Many of the customers we work with struggle with data sprawl across the environment, since there is often no central register of data sources and it is unclear what systems are leveraging these data sets. While technically announced prior to Microsoft Ignite (in preview as of December 2020), the overarching goal with Azure Purview is to provide a unified data governance platform that automates the discovery, cataloging, mapping and governance of data throughout an enterprise environment — and across Microsoft Azure, third-party clouds and on-premises data center environments.

Azure Purview is comprised of several different services that each address a piece of the overarching data governance problem. Azure Purview Data Map is a cloud-native PaaS service that provides for the discovery and mapping of data across the enterprise and facilitates effective data governance through its classification system. This service powers the Purview Data Catalog and Purview Data Insights. The Purview Data Catalog in turn provides users the ability to locate relevant data using a familiar search experience and facilitates tracing of data lineage throughout the enterprise environment, while Purview Data Insights enables security officers within the enterprise an overview of data assets and the sensitivity of those assets. All of this is managed through Purview Studio within Microsoft Azure.

Azure Purview can be configured to address all data sources across the enterprise environment, regardless of the cloud or on-premises platform that data source exists within. This is a powerful service that Microsoft has committed to iteratively develop, but already goes a long way to providing a centralized view into an organization's data assets.

Bringing AI to the Edge with Azure Percept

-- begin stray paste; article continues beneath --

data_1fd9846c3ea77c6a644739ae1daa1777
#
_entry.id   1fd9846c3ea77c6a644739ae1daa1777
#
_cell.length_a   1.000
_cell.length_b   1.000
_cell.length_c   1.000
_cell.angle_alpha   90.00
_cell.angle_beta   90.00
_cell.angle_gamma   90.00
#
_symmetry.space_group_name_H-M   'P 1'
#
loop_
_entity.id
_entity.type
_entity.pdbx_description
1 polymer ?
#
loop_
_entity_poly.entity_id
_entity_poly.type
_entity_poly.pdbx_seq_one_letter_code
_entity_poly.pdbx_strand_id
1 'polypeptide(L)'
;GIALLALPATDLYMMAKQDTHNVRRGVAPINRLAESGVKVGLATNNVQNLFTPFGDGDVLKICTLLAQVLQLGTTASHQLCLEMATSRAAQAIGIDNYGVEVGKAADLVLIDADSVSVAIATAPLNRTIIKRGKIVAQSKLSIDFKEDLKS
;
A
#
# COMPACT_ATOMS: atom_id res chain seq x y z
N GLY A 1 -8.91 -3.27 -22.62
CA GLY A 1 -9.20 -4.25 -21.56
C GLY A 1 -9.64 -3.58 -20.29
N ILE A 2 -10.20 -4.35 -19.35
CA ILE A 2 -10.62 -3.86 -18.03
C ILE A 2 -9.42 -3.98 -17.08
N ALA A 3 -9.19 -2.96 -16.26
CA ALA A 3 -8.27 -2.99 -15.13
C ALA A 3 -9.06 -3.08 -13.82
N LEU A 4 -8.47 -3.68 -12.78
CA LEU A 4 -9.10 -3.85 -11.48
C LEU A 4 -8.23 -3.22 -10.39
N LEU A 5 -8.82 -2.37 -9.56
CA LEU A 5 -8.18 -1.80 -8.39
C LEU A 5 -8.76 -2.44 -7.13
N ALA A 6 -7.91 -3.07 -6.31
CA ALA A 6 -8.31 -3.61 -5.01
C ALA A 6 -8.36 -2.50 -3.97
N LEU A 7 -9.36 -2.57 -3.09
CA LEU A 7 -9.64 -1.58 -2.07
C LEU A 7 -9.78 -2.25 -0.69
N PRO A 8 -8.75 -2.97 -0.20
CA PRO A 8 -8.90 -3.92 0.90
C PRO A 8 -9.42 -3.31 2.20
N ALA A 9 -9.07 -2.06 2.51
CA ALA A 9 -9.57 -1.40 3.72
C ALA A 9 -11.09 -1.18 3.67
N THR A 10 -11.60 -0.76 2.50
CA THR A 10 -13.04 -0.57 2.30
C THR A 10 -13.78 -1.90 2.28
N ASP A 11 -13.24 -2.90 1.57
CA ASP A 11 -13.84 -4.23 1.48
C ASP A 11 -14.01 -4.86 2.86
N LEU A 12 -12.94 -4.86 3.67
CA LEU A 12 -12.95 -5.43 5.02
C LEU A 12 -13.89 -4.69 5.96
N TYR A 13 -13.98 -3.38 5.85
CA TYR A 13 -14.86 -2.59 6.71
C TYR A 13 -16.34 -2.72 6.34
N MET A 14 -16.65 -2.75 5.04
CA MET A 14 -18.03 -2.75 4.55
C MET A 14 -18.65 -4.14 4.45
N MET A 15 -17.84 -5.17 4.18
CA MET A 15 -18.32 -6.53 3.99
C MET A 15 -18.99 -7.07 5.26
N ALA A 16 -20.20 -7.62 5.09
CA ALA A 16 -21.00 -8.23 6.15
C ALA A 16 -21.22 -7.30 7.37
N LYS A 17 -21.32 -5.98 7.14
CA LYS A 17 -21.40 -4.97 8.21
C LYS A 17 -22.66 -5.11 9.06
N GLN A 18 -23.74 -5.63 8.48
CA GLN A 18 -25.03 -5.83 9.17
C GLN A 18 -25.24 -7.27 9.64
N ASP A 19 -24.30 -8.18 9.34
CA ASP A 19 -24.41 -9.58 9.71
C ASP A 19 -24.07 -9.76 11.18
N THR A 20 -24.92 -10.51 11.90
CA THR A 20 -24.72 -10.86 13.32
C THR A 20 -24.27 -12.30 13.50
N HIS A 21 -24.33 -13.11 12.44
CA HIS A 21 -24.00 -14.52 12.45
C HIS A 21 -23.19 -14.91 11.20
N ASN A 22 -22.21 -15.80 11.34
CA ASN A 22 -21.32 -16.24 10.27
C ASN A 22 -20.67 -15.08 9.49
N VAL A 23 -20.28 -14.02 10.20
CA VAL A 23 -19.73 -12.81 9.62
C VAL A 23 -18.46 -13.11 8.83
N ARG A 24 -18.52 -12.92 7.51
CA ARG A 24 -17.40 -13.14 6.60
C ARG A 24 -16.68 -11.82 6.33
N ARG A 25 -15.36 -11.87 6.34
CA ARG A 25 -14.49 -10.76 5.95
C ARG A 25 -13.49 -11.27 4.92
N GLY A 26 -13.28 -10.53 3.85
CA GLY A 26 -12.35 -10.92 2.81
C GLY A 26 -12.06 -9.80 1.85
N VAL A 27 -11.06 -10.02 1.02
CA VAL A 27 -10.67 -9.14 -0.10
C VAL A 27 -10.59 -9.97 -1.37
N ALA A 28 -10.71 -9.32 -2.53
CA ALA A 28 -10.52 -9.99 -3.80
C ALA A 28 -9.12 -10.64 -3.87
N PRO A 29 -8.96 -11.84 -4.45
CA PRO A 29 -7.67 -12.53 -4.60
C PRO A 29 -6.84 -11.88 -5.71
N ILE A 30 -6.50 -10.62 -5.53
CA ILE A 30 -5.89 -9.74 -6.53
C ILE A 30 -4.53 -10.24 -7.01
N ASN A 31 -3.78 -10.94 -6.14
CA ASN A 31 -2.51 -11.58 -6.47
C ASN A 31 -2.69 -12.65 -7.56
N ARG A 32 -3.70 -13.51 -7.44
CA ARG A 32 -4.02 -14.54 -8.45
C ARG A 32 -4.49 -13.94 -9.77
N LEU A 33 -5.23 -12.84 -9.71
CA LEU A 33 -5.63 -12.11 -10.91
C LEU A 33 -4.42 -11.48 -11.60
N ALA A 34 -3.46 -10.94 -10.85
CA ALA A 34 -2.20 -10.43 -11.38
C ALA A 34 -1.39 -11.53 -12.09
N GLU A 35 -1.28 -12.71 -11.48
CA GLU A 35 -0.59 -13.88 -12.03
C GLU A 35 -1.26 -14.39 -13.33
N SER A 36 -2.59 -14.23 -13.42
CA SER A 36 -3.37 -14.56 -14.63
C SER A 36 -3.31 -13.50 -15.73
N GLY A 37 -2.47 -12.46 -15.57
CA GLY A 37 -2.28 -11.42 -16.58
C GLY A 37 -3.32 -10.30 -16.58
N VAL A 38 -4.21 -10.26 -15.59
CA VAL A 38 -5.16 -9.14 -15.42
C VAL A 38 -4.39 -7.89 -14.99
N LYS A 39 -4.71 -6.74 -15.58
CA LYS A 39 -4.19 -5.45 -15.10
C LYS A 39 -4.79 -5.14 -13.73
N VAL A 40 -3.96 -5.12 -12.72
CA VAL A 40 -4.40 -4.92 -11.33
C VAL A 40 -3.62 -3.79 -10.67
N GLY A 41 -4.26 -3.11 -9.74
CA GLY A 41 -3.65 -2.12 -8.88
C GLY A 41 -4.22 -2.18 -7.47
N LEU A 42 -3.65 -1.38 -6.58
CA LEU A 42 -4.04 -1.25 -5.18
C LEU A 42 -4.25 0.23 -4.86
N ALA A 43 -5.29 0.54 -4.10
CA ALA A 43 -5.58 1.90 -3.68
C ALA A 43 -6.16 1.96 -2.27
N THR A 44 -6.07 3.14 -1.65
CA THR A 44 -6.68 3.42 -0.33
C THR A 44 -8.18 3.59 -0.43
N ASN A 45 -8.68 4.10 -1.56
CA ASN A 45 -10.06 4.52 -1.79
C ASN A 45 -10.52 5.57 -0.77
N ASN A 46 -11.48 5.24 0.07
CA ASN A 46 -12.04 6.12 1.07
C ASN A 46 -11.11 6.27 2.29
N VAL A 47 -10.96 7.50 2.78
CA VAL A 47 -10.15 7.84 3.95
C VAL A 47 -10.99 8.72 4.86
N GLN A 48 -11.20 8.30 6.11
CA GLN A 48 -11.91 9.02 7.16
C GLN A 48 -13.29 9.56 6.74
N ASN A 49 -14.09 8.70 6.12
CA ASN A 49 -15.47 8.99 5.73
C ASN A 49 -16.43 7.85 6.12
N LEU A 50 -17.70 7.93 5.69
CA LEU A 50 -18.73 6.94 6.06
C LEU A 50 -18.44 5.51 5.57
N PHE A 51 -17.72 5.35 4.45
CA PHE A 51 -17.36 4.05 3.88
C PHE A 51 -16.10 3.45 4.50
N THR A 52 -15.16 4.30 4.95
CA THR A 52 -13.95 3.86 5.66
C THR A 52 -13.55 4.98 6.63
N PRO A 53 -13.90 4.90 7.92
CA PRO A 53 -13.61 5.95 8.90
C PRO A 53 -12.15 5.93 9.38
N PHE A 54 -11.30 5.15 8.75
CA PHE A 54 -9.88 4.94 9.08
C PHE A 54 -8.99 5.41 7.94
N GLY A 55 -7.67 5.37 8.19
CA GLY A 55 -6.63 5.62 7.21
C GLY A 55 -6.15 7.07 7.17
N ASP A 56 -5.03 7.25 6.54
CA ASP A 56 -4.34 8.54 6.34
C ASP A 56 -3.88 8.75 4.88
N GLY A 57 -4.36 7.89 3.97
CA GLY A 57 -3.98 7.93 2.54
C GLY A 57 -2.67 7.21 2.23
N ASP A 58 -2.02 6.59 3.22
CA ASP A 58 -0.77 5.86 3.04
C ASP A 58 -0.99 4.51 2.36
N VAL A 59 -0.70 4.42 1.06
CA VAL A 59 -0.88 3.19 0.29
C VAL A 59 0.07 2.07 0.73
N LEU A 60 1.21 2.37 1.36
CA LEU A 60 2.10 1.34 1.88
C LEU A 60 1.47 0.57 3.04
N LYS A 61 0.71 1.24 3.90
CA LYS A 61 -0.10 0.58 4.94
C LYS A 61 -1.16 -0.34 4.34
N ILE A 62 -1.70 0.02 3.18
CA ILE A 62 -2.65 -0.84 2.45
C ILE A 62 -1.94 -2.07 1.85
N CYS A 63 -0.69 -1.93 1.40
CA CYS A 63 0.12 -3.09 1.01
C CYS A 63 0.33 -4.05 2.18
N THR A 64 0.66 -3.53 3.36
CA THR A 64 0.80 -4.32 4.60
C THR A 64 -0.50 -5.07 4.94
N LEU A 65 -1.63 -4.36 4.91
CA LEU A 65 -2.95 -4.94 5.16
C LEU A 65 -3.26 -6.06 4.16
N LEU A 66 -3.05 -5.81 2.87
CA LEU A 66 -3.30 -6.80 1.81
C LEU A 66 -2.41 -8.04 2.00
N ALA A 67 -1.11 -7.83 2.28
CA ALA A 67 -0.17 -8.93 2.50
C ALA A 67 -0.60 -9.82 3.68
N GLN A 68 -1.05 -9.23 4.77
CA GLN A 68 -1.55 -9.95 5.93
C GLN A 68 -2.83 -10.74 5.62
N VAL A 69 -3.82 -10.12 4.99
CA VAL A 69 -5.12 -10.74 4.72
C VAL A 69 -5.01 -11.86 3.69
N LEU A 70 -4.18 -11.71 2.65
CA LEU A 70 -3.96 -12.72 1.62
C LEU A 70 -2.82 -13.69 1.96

We've heard for a few years Microsoft tout their vision of the “Intelligent Edge,” and with the launch of Azure Percept, this vision is really starting to take shape. Azure Percept is designed to solve three main challenges that have traditionally plagued edge AI development:

  1. Curating appropriate hardware to power Edge AI solutions.
  2. Ensuring the security and integrity of these solutions while also protecting the data and AI models being used.
  3. Facilitating end-to-end AI solution creation and maintenance to better ensure performance and stability of the solution.

Azure Percept as a solution is part hardware/part software, with the hardware components being specifically designed with dedicated silicon to run AI workloads, as well as embedded device identities to better secure and onboard these devices to the Azure cloud. These devices will run an optimized version of Linux and are expected to be manufactured by several hardware manufacturers, with Asus being the first to release a hardware device (Azure Percept DK by Asus). Initially these hardware devices will support vision and speech use cases, with more expected to launch in the future.

On the software side, Microsoft has launched Azure Percept Studio to simplify and streamline the development of AI models and management of the overall Edge AI lifecycle. The Azure Percept Studio has also been curated with a library of pre-built vision models including general object detection, people detection and vehicle detection, as well as voice templates for hospitality, healthcare and automotive voice control use cases. Organizations can also leverage Azure Percept Studio to create custom AI models from scratch or import existing AI models into the environment. Once a pilot has been performed and use case proven, Azure Percept Studio can be used to scale provisioning of the Edge AI solution and facilitate over-the-air OS and firmware updates on devices running the models.

We built an Azure Stack Edge Lab a couple of years ago to highlight AI/ML use cases at the Edge, and it's easy to see how Azure Percept is only going to continue to grow the possibilities for Edge AI.